Would Friedhofer's Private Parts be considered a premiere since he recorded a suite from it years ago?

Or Die Sister, Die! (aka The Companion) which IMDB lists as his last project with a gloriously schlocky poster.

Chris

 
 
 Posted:   Jul 3, 2014 - 4:31 PM   
 By:   filmusicnow   (Member)

Would Friedhofer's Private Parts be considered a premiere since he recorded a suite from it years ago?

Or Die Sister, Die! (aka The Companion) which IMDB lists as his last project with a gloriously schlocky poster.

Chris


And before that, the documentary "A Walk In The Forest".

 
 
 Posted:   Jul 3, 2014 - 4:36 PM   
 By:   c8   (Member)

Roger Feigerson writes:

The second features two obscure scores by a man who could easily go from jazz to big orchestral force and dissonance. One is a rejected score and the other is a documentary. Good luck with this one .


The only thing about Schifrin is I'd hardly call The Exorcist obscure.

I don't know why but the description of the composer took me straight to James Horner. If the rejected score were Streets of Fire (very obscure and supposedly 48 Hrs style jazz) and the documentary....something else (Horner has done some projects under the radar)...it might work.

In fact, [the always reliable] IMDB says Horner scored a 1985 documentary called In Her Own Time.

http://www.imdb.com/title/tt0158672/?ref_=nm_flmg_com_116

But then again I could be reaching hard for that one.

 
 
 Posted:   Jul 3, 2014 - 4:49 PM   
 By:   captain_avis   (Member)

Roger Feigerson writes:

The second features two obscure scores by a man who could easily go from jazz to big orchestral force and dissonance. One is a rejected score and the other is a documentary. Good luck with this one .


The only thing about Schifrin is I'd hardly call The Exorcist obscure.

I don't know why but the description of the composer took me straight to James Horner. If the rejected score were Streets of Fire (very obscure and supposedly 48 Hrs style jazz) and the documentary....something else (Horner has done some projects under the radar)...it might work.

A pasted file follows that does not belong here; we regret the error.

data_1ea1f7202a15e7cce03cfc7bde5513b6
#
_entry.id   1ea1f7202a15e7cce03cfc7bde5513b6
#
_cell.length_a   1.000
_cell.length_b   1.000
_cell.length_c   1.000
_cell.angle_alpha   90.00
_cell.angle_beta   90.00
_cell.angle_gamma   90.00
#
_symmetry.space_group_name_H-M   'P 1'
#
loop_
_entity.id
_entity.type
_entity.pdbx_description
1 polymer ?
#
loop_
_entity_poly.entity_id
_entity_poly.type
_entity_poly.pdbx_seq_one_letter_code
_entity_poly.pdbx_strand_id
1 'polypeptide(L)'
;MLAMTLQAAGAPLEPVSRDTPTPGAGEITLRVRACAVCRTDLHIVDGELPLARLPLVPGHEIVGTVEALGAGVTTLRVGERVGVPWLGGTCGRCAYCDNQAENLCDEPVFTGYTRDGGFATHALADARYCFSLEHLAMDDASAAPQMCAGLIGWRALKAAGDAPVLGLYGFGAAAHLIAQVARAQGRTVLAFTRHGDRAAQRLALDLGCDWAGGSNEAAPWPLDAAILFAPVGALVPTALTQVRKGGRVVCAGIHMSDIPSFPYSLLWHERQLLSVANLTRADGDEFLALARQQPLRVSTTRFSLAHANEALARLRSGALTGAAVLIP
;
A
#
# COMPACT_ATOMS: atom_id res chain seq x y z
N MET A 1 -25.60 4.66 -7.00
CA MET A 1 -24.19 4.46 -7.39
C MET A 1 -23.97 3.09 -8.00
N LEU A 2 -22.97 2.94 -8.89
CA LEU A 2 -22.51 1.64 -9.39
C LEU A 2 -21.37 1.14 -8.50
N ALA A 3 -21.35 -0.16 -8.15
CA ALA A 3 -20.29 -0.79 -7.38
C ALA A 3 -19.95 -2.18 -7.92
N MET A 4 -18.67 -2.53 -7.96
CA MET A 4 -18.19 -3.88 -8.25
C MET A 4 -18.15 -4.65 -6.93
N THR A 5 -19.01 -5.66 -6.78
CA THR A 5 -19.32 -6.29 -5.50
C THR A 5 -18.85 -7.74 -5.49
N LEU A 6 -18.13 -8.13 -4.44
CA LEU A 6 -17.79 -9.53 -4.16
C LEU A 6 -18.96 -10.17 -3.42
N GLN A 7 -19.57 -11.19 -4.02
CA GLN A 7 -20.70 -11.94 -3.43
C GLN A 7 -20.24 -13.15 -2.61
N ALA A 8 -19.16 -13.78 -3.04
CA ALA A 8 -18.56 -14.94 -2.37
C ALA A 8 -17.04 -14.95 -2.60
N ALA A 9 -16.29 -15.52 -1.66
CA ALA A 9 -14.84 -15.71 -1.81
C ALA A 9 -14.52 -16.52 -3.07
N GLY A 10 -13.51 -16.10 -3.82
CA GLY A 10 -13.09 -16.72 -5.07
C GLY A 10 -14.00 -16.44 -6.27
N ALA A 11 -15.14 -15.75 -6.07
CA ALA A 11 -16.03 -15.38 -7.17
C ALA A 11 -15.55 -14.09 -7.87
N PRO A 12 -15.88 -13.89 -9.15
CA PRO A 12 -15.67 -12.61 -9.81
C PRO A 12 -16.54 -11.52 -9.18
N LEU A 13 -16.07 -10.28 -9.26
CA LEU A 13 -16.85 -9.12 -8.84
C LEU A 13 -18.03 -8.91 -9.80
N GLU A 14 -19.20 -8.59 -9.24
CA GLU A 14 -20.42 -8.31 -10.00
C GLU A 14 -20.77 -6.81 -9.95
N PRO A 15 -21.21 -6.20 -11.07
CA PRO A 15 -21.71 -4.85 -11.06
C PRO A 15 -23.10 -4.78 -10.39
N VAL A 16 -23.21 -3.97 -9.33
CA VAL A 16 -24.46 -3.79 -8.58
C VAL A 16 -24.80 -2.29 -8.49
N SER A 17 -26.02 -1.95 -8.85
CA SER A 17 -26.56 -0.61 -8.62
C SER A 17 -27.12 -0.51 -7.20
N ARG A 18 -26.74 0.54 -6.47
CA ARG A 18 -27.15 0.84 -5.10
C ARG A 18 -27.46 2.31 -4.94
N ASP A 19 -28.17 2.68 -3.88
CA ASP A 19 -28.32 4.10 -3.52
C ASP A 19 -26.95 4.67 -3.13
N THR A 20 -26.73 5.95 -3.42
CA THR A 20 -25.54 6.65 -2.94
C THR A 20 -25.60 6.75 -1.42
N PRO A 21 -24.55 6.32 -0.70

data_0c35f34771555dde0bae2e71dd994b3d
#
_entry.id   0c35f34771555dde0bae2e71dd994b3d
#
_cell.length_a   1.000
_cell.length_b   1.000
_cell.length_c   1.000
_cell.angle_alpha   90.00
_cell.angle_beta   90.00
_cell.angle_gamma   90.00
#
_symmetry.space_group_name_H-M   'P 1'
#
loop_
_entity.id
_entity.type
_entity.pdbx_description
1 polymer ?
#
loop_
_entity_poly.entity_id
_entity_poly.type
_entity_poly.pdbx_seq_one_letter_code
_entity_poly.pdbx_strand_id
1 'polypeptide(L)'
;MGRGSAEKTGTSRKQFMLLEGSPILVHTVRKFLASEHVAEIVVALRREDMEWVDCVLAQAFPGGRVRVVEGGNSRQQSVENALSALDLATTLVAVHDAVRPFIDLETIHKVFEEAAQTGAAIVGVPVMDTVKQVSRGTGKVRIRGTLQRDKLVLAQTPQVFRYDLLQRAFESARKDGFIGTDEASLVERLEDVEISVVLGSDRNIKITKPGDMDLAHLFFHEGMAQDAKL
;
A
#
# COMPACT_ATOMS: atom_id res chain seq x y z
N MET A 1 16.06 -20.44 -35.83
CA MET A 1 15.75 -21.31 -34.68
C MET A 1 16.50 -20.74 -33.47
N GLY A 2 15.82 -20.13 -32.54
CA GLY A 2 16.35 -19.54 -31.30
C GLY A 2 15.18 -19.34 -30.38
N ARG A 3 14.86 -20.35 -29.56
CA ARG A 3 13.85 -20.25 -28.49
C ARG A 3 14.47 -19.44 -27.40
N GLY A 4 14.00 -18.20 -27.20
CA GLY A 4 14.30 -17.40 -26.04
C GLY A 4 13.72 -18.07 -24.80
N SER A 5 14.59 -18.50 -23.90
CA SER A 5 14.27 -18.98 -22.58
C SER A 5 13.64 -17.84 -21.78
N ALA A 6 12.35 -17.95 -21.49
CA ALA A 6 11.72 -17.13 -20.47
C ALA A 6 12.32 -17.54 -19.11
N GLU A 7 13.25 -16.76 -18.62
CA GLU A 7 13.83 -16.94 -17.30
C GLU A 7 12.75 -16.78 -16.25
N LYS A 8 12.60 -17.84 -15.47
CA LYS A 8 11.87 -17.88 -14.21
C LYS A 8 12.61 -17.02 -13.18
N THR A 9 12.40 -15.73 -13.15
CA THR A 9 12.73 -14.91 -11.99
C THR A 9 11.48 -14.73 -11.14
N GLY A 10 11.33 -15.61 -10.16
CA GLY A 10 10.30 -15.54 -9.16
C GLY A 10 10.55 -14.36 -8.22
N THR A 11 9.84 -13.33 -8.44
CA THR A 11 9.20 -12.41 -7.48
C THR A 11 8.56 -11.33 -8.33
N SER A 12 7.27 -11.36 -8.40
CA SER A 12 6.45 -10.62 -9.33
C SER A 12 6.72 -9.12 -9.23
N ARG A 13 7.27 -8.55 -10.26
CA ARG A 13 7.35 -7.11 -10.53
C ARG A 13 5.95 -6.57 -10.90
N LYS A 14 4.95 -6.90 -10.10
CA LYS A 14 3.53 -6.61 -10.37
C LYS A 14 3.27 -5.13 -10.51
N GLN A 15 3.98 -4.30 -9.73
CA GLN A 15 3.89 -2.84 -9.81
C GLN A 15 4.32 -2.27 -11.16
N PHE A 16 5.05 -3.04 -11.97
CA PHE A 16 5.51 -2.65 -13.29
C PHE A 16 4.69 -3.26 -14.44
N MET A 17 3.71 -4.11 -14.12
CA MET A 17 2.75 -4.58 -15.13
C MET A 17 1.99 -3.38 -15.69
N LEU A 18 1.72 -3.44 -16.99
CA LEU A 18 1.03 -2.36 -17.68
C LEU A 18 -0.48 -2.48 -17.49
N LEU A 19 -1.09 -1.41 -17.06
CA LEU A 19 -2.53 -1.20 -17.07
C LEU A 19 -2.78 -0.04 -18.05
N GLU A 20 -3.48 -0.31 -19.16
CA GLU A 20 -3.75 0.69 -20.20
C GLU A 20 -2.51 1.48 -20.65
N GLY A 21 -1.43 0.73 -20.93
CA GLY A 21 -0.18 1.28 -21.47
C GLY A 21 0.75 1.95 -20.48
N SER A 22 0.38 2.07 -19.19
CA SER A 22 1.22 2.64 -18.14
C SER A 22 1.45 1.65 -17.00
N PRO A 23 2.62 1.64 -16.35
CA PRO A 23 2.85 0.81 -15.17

In fact, [the always reliable] IMDB says Horner scored a 1985 documentary called In Her Own Time.

http://www.imdb.com/title/tt0158672/?ref_=nm_flmg_com_116

But then again I could be reaching hard for that one.


I think Schifrin is a far better guess than Horner on this one, based on Roger's description. I do agree that the Exorcist is probably too well known to be one of the titles. Has Schifrin got any other rejected scores that we know of?

Chris.

 
 Posted:   Jul 3, 2014 - 4:55 PM   
 By:   Valiant65   (Member)

Another composer to consider for the rejected score/documentary is Michel Legrand. He did a score for Boom (John Barry ended up doing it) and scored Orson Welles' F for Fake documentary.

Dave Grusin has had some scores rejected but I don't know of any documentaries he has scored.

 
 Posted:   Jul 3, 2014 - 5:24 PM   
 By:   spielboy   (Member)

I don't know why but the description of the composer took me straight to James Horner.

neither do I. Horner and jazz? Really?

and that "could" maybe means he no longer works...

 
 Posted:   Jul 3, 2014 - 5:34 PM   
 By:   Advise & Consent   (Member)

Perhaps the horror score is God Told Me To AKA Demon by Frank Cordell? Although I have no idea what the posters look like.

 
 
 Posted:   Jul 3, 2014 - 5:44 PM   
 By:   bagby   (Member)

Roger just posted that all the composers of the forthcoming albums are dead. So that leaves out Schifrin.

The second one is intriguing: Jazz to orchestral and dissonance. And dead.

Hmmm. Could be Mancini, Bernstein, Fielding, Les Baxter, maybe?

 
 
 Posted:   Jul 3, 2014 - 5:47 PM   
 By:   dan the man   (Member)

God told me to would be nice, great score. But FRANK CORDELL was only a fleeting film composer so that wouldn't connect with the info.